Science Fair Project Encyclopedia
Arthur L. Kellermann, M.D., M.P.H. is Professor and Chairman of the Department of Emergency Medicine and Director of the Center for Injury Control of the Rollins School of Public Health at Emory University School of Medicine, as well as co-chair of the Committee on the Consequences of Uninsurance of the Institute of Medicine of the National Academies. Since arriving at Emory University, Dr. Kellermann established the identity of the Center for Injury Control and built strong links with various organizations and government agencies throughout Georgia. He has published over 50 papers on various aspects of emergency cardiac care , health services research and the role of emergency departments in the provision of health care to the poor.
However, Kellermann is best known for his landmark research on the epidemiology of firearm related injuries and deaths , which has generated a firestorm of criticism from firearm rights activists, much of it personally directed rather than professionally valid, and ended with the Center for Disease Control having its funding cut by Congressmen friendly to the National Rifle Association until they got the message that this subject was taboo.
Even though Kellermann is not personally an anti-gun zealot ("I grew up around guns," he says. "My dad taught me how to shoot when I was eleven or twelve years old. Firearms are fascinating pieces of equipment. I enjoy the sport of shooting , although I rarely shoot anymore."), his studies have earned him the wrath of the National Rifle Association and other gun-friendly organizations and individuals because they have consistently found a strong link between guns and violent death . "However, as a clinician , as someone who is committed to emergency medicine, it is equally evident to me that firearm violence is wreaking havoc on public health", he concluded. For example:
In a 1986 study that examined gunshot deaths in Seattle over a six-year period, he found that "even after the exclusion of firearm-related suicides, guns kept at home were involved in the death of a member of the household eighteen times more often than in the death of an intruder."
In 1986, Kellermann and several colleagues published a study that compared handgun regulations and handgun homicide and assault in Vancouver, Canada, a city that had adopted "a more restrictive approach to the regulation of handguns ," and Seattle. The study found that "the rate of assaults involving firearms was seven times higher in Seattle than in Vancouver."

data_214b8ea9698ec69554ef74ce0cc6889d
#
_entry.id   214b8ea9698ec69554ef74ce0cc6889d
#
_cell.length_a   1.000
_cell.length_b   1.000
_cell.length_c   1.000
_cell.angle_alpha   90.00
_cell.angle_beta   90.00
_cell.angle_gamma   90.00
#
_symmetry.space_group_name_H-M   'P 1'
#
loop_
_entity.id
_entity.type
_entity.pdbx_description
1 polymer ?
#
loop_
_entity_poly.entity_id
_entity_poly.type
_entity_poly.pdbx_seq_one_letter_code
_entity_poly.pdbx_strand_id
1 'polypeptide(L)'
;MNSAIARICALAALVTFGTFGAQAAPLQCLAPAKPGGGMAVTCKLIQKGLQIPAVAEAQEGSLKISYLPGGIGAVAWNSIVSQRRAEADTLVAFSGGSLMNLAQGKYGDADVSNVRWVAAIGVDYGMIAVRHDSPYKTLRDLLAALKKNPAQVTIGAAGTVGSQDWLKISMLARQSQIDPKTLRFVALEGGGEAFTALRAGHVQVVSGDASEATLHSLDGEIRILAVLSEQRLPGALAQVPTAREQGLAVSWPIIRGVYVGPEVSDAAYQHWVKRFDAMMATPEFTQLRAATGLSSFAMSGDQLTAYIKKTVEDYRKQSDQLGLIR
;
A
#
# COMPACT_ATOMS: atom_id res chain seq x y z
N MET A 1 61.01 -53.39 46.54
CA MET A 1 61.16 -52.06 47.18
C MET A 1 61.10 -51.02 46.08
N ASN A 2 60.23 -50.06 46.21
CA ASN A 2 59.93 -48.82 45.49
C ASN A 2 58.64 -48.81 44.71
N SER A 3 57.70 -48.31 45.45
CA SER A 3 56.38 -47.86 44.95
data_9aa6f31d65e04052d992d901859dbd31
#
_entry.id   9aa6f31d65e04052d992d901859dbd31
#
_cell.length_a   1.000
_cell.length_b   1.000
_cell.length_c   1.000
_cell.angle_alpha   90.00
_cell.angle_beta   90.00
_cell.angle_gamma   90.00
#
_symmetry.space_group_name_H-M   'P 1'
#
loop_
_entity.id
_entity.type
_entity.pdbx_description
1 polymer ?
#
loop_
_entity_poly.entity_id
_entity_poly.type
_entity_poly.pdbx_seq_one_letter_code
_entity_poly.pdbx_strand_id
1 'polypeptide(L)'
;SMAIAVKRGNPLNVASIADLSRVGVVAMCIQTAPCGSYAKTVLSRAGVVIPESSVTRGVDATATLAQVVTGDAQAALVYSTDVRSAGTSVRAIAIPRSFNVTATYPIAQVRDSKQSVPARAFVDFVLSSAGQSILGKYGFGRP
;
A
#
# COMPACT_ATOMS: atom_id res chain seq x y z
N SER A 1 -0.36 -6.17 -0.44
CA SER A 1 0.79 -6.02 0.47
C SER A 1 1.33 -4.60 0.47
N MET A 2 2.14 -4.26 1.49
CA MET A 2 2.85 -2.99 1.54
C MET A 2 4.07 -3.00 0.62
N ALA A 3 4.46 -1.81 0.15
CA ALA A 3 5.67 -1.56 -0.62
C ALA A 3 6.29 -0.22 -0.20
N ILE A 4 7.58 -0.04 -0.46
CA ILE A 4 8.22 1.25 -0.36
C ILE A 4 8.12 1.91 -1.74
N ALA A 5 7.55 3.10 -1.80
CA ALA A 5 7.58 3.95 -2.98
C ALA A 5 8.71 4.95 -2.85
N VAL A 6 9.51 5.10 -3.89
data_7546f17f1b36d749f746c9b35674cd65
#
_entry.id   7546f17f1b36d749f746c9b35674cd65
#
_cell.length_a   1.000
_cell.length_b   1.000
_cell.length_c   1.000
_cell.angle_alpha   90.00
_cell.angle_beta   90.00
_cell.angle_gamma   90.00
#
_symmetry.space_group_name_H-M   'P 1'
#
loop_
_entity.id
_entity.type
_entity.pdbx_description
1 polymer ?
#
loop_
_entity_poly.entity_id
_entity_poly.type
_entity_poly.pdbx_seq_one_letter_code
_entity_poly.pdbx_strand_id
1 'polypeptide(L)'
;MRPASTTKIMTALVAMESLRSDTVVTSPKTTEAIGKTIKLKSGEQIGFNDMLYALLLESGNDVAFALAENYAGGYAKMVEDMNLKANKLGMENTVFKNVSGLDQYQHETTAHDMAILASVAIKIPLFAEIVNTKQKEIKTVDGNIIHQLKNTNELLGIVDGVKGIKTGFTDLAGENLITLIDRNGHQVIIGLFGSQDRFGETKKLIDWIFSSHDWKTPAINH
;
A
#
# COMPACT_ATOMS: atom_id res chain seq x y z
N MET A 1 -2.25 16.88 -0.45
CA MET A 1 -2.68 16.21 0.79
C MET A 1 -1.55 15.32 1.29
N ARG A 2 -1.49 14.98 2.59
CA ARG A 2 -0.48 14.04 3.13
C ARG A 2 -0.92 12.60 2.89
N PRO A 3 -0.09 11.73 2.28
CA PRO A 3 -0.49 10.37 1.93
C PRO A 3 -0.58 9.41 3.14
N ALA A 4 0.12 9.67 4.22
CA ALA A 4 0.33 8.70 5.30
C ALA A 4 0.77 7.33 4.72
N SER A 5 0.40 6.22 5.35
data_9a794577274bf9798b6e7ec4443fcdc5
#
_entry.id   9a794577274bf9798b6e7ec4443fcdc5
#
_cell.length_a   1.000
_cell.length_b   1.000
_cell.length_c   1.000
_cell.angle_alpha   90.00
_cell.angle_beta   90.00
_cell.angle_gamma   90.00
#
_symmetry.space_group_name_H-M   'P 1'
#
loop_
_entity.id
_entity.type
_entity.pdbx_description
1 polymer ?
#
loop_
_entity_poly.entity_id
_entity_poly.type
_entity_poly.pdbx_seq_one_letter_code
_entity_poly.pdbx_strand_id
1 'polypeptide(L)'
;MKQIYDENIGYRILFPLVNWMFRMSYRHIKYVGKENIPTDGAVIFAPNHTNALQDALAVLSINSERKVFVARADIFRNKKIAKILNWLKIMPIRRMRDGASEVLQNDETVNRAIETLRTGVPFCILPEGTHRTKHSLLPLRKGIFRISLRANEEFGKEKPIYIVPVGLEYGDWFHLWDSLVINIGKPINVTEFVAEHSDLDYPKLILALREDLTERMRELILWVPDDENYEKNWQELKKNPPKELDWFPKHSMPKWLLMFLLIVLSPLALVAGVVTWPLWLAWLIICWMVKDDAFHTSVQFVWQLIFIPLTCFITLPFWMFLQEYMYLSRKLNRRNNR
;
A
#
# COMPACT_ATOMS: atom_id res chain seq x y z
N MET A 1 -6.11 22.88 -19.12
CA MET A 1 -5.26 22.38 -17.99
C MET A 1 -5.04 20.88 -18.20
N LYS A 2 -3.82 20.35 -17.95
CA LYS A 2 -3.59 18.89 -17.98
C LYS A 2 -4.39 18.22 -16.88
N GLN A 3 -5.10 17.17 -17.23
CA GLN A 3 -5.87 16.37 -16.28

In 1993, Kellermann was the lead investigator in a case-control study that looked at all homicides occurring in the victims' homes in Cleveland, Memphis, and Seattle, over five years. The results showed that such homicides occurred nearly three times more often in homes where guns were kept than in otherwise comparable control homes where there was no gun.
Both the methodology of these studies and the bias of the author have been criticized by advocates of gun rights.
- Kellermann AL. and Reay DT. "Protection or Peril? An Analysis of Firearms-Related Deaths in the Home." N Engl J. Med 1986. 314: 1557-60.
- Kellermann AL, Rivara FP, Rushforth NB et al. "Gun ownership as a risk factor for homicide in the home." N Engl J Med. 1993; 329(15): 1084-91.
- Sloan JH, Kellermann AL, Reay DT, et al. "Handgun Regulations, Crime, Assaults, and Homicide: A Tale of Two Cities." N Engl J Med 1988; 319: 1256-62.
- Kellermann AL, Rivara FP, Somes G, et al. Suicide in the Home in Relationship to Gun Ownership. N Engl J Med. 1992; 327: 467-72.
- Kellermann AL and Mercy JA. "Men, Women, and Murder: Gender-specific Differences in Rates of Fatal Violence and Victimization." J Trauma. 1992; 33:1-5.
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